The Cabinet department that oversees and manages U.S. economic policy now has a new set of tools at its disposal to use against people and organizations that launch cyber attacks on the country from overseas locations.
Under the latest cyber-related executive order, the Treasury Department will have the power to freeze assets of those the U.S. holds responsible for hacks that originate in other countries and prevent them from accessing banking systems.
Additionally, the order creates a new set of sanctions against cyber attackers abroad and also includes language that would levy sanctions against those who receive information acquired through cyber theft or helps carry out a hack.
News of this action spurred more conversation around the prospect of new cybersecurity legislation from Congress and lawmakers in both chambers are working through different versions of a bill to increase information sharing between business and government.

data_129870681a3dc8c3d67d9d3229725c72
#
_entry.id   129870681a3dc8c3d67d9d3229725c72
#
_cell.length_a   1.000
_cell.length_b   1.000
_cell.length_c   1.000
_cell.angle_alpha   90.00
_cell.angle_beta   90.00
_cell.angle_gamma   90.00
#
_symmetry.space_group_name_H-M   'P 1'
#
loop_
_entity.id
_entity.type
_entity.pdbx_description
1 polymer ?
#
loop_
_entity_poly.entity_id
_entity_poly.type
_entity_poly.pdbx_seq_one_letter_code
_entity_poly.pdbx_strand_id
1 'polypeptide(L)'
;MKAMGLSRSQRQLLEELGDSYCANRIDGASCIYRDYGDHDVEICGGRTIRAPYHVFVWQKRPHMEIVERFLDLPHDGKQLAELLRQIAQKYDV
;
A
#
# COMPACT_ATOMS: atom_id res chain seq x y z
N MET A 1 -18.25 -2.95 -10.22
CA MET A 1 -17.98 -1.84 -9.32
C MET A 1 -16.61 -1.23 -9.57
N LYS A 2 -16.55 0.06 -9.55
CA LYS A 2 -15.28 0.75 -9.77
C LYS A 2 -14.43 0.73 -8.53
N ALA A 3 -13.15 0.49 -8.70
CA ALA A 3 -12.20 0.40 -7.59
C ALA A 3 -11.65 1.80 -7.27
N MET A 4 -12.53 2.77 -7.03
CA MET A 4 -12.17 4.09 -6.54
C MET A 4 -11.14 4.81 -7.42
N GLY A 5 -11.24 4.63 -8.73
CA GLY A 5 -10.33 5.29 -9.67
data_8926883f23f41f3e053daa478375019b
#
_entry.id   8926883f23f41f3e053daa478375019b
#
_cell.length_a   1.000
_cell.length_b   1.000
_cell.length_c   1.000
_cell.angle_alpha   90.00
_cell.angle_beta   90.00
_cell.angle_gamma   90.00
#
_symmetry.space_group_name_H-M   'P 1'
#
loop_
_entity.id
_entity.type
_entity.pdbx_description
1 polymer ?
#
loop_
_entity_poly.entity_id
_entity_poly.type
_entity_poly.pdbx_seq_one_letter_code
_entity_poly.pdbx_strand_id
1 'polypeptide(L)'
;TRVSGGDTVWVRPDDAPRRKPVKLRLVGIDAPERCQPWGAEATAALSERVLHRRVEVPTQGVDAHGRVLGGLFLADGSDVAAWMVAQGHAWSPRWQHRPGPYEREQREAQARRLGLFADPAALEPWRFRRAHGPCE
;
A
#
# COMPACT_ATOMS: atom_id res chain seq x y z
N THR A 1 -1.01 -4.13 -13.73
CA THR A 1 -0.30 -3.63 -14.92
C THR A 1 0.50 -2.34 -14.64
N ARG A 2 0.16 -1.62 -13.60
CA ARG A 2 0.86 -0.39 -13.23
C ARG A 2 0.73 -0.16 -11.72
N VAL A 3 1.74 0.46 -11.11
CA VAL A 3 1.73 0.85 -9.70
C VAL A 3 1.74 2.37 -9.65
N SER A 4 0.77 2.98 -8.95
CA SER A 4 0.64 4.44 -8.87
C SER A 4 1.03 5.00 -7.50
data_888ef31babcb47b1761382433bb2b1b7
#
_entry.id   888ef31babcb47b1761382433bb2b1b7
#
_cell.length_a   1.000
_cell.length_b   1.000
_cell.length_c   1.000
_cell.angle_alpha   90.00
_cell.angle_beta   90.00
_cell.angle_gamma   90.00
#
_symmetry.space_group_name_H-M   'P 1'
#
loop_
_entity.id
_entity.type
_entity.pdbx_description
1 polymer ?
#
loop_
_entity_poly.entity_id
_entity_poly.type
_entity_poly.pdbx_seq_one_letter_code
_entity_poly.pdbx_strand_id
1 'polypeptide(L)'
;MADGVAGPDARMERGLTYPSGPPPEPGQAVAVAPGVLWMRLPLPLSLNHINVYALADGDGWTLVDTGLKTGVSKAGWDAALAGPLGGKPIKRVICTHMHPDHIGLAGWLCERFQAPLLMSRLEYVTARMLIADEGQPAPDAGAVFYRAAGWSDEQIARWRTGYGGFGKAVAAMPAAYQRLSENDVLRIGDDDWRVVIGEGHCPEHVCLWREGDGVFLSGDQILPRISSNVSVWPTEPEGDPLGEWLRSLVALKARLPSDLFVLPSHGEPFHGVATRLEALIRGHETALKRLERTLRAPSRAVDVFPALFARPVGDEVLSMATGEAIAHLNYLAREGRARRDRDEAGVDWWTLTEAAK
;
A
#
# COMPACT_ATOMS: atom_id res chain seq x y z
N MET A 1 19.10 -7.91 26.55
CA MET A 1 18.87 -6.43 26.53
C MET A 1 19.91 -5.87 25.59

Michael Daniel, White House cybersecurity coordinator, told a CSIS audience the administration sought to get this new framework in place in order to handle future incidents and have a new method of deterrence against those that want to cause disruption in cyberspace.
“This is really a tool that is designed for us to use in cases where we don’t believe our existing tools of diplomacy, law enforcement and others are adequate or appropriate,” Daniel said.
“The Sony Pictures incident drove home the point that we needed to make sure we had this tool available to us in order to continue expanding that array of options that we have to respond to those kinds of incidents.”
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